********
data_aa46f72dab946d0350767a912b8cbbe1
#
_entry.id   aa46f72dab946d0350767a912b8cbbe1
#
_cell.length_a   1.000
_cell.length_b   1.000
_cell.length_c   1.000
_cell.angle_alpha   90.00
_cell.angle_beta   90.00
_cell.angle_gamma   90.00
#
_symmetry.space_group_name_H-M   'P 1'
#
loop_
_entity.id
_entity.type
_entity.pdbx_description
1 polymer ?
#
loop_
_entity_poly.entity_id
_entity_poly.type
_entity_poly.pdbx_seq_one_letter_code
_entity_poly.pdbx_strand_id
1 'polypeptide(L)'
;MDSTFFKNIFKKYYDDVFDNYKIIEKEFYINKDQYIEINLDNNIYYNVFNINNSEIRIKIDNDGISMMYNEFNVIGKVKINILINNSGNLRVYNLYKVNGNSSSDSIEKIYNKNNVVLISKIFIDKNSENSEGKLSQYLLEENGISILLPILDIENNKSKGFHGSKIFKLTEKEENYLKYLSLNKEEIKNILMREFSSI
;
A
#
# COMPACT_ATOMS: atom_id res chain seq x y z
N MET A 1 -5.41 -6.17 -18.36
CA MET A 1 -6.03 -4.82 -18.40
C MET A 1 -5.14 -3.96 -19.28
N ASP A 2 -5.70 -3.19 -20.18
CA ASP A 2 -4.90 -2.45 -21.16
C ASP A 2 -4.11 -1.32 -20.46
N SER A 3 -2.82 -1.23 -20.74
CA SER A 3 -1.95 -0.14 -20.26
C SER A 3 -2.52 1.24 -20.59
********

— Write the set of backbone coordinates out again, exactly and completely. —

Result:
data_aa46f72dab946d0350767a912b8cbbe1
#
_entry.id   aa46f72dab946d0350767a912b8cbbe1
#
_cell.length_a   1.000
_cell.length_b   1.000
_cell.length_c   1.000
_cell.angle_alpha   90.00
_cell.angle_beta   90.00
_cell.angle_gamma   90.00
#
_symmetry.space_group_name_H-M   'P 1'
#
loop_
_entity.id
_entity.type
_entity.pdbx_description
1 polymer ?
#
loop_
_entity_poly.entity_id
_entity_poly.type
_entity_poly.pdbx_seq_one_letter_code
_entity_poly.pdbx_strand_id
1 'polypeptide(L)'
;MDSTFFKNIFKKYYDDVFDNYKIIEKEFYINKDQYIEINLDNNIYYNVFNINNSEIRIKIDNDGISMMYNEFNVIGKVKINILINNSGNLRVYNLYKVNGNSSSDSIEKIYNKNNVVLISKIFIDKNSENSEGKLSQYLLEENGISILLPILDIENNKSKGFHGSKIFKLTEKEENYLKYLSLNKEEIKNILMREFSSI
;
A
#
# COMPACT_ATOMS: atom_id res chain seq x y z
N MET A 1 -5.41 -6.17 -18.36
CA MET A 1 -6.03 -4.82 -18.40
C MET A 1 -5.14 -3.96 -19.28
N ASP A 2 -5.70 -3.19 -20.18
CA ASP A 2 -4.90 -2.45 -21.16
C ASP A 2 -4.11 -1.32 -20.46
N SER A 3 -2.82 -1.23 -20.74
CA SER A 3 -1.95 -0.14 -20.26
C SER A 3 -2.52 1.24 -20.59